Claire Collins - Actress

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SymplyEbony: Claire, your Instagram Bio says, “Actor. Poet. Died once.”  Are you comfortable sharing what that means?

ClaireCollins: Well, I put that there to be mysterious… I’m kidding. I think it is really important to be authentic and share our truths. This is a truth I’ve had a hard time sharing because it is traumatic and until recently was hard to talk about. I survived a violent crime nearly two years ago. Working through this trauma has been a process of understanding how I am different because of the trauma and slowly integrating this experience into the story of who I am.  I feel like I am living my new life, the life I literally fought for. I guess it’s my way of saying, “And I’m still here!” I’m sure I’ll share more in the future, but I’m being gentle with myself in the healing process.

SymplyEbony: You modeled as a child and continue to model in adulthood. How do you feel modeling has impacted your life and what life lessons have you learned from the experience?

ClaireCollins: Modeling gave me such a self awareness and self confidence from a young age. I learned how to carry myself, how to command a room without using my voice, and that has informed alot of my work in acting and poetry. When I was a gawky twelve year old, who had to yet to grow into her legs, modeling helped me transition through that stage somewhat gracefully. There were also the negative effects of being scrutinized and criticized at such a young age. I often felt like a human hanger.  Having your measurements taken and being praised for being skinny definitely took its toll. As I got older I realized I was focusing too much on modeling and not on poetry or acting. It was also around the time that Anorexia reared her ugly head. I had struggled with Anorexia for a long time but wasn’t diagnosed until I was seventeen. I’m grateful to be in full remission for three years now. I haven’t modeled in over a year but what really encourages me is seeing all of this body positivity. We are embracing curvy, healthy bodies and that gives me hope because I believe everyone is beautiful.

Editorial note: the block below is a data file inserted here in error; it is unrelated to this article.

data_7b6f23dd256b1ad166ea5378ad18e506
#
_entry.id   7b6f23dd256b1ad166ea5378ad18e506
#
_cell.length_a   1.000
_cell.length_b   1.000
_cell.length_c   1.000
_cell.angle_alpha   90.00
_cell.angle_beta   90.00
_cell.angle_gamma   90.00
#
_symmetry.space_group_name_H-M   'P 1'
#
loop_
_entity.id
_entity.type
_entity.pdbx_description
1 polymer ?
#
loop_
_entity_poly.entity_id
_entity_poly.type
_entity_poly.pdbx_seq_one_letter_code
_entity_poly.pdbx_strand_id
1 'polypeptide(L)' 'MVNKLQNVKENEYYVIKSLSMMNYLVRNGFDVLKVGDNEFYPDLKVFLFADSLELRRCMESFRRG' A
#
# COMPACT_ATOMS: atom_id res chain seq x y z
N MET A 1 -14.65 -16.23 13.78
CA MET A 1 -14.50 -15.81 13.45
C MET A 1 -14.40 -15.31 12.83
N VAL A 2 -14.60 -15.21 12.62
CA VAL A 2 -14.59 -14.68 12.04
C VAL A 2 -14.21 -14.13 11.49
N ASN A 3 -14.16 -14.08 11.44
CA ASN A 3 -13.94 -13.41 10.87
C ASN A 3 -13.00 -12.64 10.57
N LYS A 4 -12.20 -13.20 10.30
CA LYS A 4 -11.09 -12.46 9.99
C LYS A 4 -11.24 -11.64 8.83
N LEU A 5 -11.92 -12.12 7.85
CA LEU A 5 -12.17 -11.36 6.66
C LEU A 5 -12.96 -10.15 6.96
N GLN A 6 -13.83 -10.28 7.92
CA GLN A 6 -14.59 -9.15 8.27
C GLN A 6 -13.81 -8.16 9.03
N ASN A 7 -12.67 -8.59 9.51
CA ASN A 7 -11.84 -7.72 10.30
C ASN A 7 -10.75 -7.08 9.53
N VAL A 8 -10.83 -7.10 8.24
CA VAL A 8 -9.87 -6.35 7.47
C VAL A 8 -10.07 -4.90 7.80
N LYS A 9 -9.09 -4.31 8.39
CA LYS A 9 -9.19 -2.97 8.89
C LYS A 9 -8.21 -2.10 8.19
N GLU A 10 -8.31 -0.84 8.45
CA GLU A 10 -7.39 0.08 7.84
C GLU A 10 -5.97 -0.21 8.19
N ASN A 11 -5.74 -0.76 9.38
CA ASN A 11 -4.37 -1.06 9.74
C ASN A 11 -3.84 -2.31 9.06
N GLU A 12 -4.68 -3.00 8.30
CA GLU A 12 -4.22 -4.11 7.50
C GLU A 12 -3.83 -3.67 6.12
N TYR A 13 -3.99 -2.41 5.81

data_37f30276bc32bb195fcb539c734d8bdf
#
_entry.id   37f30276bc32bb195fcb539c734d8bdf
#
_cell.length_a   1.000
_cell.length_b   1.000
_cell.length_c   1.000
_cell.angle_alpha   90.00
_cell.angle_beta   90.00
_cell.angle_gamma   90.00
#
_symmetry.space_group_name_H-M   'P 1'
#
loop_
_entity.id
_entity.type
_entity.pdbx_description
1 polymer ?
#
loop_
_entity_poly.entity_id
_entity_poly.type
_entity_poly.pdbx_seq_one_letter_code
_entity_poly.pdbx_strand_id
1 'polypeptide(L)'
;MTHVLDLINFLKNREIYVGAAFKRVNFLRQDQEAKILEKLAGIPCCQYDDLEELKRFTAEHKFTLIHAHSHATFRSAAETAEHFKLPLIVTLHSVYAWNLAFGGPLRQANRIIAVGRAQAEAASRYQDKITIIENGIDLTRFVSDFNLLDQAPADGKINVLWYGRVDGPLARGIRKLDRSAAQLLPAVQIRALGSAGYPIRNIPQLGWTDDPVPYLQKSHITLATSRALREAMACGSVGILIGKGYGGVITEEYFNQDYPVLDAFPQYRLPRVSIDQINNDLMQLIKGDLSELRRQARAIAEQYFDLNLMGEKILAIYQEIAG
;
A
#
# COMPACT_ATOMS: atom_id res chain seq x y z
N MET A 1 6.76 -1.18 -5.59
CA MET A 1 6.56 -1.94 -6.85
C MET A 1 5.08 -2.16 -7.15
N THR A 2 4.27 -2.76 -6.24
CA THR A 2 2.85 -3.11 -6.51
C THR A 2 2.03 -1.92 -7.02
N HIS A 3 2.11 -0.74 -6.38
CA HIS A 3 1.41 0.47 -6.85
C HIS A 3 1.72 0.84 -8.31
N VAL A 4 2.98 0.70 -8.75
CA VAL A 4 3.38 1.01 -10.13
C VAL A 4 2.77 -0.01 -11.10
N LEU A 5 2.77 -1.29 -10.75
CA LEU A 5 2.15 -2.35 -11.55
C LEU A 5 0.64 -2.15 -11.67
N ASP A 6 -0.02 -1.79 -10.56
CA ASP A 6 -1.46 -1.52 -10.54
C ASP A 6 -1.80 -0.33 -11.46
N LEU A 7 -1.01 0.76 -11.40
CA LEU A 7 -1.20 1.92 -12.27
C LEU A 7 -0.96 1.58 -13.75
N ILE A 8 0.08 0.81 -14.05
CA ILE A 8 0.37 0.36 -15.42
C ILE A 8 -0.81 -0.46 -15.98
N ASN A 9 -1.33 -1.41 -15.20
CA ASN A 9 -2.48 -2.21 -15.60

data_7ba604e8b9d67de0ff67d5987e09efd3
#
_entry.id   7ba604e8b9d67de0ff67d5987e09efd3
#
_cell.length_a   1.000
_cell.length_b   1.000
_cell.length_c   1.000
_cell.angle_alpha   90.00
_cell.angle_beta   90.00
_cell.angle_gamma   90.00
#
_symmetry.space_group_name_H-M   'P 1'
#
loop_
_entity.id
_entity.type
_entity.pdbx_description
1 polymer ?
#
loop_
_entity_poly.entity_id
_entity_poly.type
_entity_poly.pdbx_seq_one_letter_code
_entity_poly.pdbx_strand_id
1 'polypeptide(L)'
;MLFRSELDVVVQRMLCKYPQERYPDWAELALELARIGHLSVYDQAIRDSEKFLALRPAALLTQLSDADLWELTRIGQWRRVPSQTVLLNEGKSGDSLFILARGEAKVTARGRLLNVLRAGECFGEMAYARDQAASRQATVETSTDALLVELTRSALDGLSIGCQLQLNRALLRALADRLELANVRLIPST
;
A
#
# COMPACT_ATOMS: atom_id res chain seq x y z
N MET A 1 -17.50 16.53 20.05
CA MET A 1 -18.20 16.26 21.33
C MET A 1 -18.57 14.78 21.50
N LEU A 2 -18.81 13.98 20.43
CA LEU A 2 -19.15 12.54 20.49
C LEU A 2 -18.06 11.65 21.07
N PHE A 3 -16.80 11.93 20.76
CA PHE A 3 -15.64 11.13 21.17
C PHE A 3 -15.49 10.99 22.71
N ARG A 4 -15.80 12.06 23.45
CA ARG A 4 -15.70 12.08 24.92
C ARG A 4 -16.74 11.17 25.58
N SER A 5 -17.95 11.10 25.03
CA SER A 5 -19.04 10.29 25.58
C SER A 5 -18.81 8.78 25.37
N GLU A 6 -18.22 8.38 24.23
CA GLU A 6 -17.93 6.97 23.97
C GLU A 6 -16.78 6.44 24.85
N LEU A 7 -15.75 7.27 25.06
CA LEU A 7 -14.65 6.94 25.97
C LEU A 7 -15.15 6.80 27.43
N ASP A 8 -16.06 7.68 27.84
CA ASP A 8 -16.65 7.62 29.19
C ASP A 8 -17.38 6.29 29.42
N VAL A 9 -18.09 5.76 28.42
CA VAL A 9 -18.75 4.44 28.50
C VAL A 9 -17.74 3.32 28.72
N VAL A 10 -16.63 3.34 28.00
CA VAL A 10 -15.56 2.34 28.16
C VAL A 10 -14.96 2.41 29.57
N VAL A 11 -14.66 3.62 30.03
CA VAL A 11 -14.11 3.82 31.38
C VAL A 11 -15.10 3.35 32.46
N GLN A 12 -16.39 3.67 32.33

SymplyEbony: I met you through poetry. I used to stare at you and wonder, “How does all of this power reside in such a small package?”  How have you used poetry to give the voiceless courage to speak?

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ClaireCollins: Feel the fear and do it anyway. That’s my mantra. Most of the things I do, I do them scared. I always wanted to show people that you should never underestimate your own power, your own ability to be a force for good in the world.

In 2013, I found out that Oklahoma incarcerates more people than anywhere in the world and I figured I should do something. So, like the saying goes, ‘I did what I could, with what I had.’  I co-founded Poetic Justice, a program that works within the prison system in Oklahoma to teach literacy and poetry to incarcerated women. It sounds crazy, but I just did it. Ellen Stackable, a high school English teacher and I,  did it guerilla style. When they told us they didn’t have a classroom to accommodate us, we said “Fine, we’ll go into the pod, we’ll be locked up with these women!” And it was scary, and sacred and beautiful and I cried every time I left.  I felt a sense of gratitude and responsibility for my freedom. I used my skill set in a way that could benefit others, everyone can. Before I knew it I had five other women facilitating classes, and it grew from there. I moved from Oklahoma to Atlanta and this thing that was once a mere idea, is now something that operates without me, with people who have the same passion I do. Poetic Justice is now a 501(c)(3) organization with over thirty volunteers and classes in at least 6 different prisons.

SymplyEbony: You’ve been doing a lot of work in television and film lately.  For some it may look like it happened overnight but those in the industry would say nothing happens overnight. How has your journey been and when will you know you’ve accomplished your ultimate goal? Have you already accomplished it?